BACKGROUND: Sagittal balance is widely recognized as an important outcome factor in reconstructive spinal surgery for lumbar degenerative conditions. However, its role in short segmental fixation is unknown. The aim of this study was to evaluate the preoperative and short-term postoperative spino-pelvic balance after short (1 or 2 levels) lordosizing lumbar fusion for degenerative disc disease (DDD). METHODS: Twenty-six consecutive patients (13 males and 13 females) undergoing mono- or bisegmental lordosizing lumbar fusion (XLIF/ TLIF) for lumbar DDD were included in the study. Clinical parameters were retrospectively collected from charts. Preoperative and early postoperative (6 weeks and 3 months) full-spine EOS X-rays were evaluated. Spinal parameters evaluating sagittal curvatures, pelvic orientation, global sagittal and coronal alignment, spino-pelvic balance, index level segmental lordosis and disc height were measured and statistically analyzed. RESULTS: A total of 16 TLIF and 10 XLIF procedures were performed. Eighteen were mono- and 8 were bisegmental fixations for a total of 34 fused segments. Seven patients (26.9%) showed a preoperative sagittal imbalance (defined as SVA>50 mm); 7 patients presented preoperative severe pelvic retroversion (defined as PT>20°) and 1 patient presented both. Disc height, intervertebral angle and segmental lordosis at the operated level significantly increased after surgery (P<0.01). No postoperative significant change in global sagittal alignment (SVA, TPA, T1SPi, T9SPi), pelvic orientation (SS, PT), coronal alignment, lumbar and L4-S1 lordosis and thoracic kyphosis have been observed. CONCLUSIONS: Mono- and bisegmental lordosizing fusion techniques, as XLIF and TLIF, are able to restore disc height and improve segmental lordosis. However they do not allow restoration of sagittal balance or improvement of compensatory mechanisms. A limited spinal reconstructive surgery on symptomatic levels can be reasonably proposed to patients with hidden or evident sagittal imbalance with any short-term radiographic impact.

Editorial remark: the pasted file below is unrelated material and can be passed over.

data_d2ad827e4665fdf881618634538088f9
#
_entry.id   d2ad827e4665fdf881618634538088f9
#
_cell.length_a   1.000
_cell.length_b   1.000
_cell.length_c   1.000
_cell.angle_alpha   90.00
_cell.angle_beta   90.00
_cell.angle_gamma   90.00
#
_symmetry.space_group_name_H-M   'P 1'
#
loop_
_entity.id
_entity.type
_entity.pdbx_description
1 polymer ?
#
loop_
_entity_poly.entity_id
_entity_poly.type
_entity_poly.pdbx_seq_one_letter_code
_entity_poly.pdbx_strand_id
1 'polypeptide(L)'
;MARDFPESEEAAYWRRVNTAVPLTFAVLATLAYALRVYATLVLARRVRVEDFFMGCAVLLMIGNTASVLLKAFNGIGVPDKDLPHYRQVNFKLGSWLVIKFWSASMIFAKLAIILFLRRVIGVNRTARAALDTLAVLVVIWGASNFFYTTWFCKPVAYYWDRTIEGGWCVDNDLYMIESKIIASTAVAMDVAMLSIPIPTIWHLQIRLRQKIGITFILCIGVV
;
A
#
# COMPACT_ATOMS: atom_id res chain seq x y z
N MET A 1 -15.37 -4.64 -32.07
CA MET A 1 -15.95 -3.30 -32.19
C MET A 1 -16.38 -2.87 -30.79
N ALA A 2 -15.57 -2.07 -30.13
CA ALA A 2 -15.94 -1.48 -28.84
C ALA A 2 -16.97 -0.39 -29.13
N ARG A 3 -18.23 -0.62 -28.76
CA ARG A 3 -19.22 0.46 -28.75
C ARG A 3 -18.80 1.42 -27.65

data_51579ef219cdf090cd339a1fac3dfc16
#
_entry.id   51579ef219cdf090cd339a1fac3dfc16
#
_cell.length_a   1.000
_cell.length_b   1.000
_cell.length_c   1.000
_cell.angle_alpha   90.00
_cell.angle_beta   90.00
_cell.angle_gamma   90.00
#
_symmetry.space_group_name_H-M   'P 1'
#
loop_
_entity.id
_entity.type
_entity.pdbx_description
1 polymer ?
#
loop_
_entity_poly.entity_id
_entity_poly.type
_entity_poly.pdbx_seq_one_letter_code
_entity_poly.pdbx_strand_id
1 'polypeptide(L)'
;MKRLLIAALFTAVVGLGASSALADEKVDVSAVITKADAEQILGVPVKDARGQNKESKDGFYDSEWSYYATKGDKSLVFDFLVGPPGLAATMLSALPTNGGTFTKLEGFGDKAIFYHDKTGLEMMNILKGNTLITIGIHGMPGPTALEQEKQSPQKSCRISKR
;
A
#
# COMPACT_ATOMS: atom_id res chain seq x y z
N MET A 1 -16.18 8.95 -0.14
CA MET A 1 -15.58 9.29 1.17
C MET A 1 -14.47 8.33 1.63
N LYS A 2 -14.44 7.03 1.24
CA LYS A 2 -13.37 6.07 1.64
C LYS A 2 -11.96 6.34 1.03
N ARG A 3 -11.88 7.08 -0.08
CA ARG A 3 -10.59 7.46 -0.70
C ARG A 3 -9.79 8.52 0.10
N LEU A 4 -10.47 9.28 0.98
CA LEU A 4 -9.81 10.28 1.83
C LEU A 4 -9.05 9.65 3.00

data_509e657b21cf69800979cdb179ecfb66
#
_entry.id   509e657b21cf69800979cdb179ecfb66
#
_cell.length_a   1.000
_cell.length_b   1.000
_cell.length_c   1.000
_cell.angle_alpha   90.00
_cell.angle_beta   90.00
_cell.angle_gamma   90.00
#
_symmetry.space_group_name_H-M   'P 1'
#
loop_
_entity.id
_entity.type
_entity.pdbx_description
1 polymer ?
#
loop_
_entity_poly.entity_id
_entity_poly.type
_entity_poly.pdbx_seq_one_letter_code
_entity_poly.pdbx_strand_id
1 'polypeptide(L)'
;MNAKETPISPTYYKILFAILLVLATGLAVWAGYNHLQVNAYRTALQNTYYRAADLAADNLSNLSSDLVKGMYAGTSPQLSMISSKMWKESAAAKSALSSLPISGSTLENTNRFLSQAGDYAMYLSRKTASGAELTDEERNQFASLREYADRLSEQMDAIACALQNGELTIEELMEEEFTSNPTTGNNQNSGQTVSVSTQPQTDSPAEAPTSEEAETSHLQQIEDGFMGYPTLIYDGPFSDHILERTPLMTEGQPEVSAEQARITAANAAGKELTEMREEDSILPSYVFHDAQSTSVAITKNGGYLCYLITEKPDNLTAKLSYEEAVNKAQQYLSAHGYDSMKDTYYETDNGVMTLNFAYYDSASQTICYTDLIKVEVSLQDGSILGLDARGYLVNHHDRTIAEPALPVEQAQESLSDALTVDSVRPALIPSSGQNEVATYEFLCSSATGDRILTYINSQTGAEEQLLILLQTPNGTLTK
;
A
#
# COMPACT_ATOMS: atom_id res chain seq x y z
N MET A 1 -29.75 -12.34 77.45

- Reconstructive surgical procedures
- Surgical fixation devices
ASJC Scopus subject areas
- Clinical Neurology